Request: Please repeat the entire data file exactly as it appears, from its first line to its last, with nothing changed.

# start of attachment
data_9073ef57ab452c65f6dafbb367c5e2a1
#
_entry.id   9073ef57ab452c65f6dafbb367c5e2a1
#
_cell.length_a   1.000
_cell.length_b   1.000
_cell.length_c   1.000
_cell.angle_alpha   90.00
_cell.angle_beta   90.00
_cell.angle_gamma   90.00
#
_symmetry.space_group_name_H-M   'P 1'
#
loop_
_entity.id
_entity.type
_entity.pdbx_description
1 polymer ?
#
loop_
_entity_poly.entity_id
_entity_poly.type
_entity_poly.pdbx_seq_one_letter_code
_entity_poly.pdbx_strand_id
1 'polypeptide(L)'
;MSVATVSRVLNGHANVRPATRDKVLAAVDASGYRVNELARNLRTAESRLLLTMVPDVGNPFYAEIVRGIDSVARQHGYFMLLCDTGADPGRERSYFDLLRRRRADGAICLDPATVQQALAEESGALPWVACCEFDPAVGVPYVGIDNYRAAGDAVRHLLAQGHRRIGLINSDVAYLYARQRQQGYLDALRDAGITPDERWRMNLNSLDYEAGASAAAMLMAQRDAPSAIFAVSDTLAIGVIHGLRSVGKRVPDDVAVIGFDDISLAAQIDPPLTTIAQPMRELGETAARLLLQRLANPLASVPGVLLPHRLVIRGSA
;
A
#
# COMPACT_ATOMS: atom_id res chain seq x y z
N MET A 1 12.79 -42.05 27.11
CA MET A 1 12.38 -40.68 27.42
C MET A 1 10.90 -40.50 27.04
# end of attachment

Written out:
data_9073ef57ab452c65f6dafbb367c5e2a1
#
_entry.id   9073ef57ab452c65f6dafbb367c5e2a1
#
_cell.length_a   1.000
_cell.length_b   1.000
_cell.length_c   1.000
_cell.angle_alpha   90.00
_cell.angle_beta   90.00
_cell.angle_gamma   90.00
#
_symmetry.space_group_name_H-M   'P 1'
#
loop_
_entity.id
_entity.type
_entity.pdbx_description
1 polymer ?
#
loop_
_entity_poly.entity_id
_entity_poly.type
_entity_poly.pdbx_seq_one_letter_code
_entity_poly.pdbx_strand_id
1 'polypeptide(L)'
;MSVATVSRVLNGHANVRPATRDKVLAAVDASGYRVNELARNLRTAESRLLLTMVPDVGNPFYAEIVRGIDSVARQHGYFMLLCDTGADPGRERSYFDLLRRRRADGAICLDPATVQQALAEESGALPWVACCEFDPAVGVPYVGIDNYRAAGDAVRHLLAQGHRRIGLINSDVAYLYARQRQQGYLDALRDAGITPDERWRMNLNSLDYEAGASAAAMLMAQRDAPSAIFAVSDTLAIGVIHGLRSVGKRVPDDVAVIGFDDISLAAQIDPPLTTIAQPMRELGETAARLLLQRLANPLASVPGVLLPHRLVIRGSA
;
A
#
# COMPACT_ATOMS: atom_id res chain seq x y z
N MET A 1 12.79 -42.05 27.11
CA MET A 1 12.38 -40.68 27.42
C MET A 1 10.90 -40.50 27.04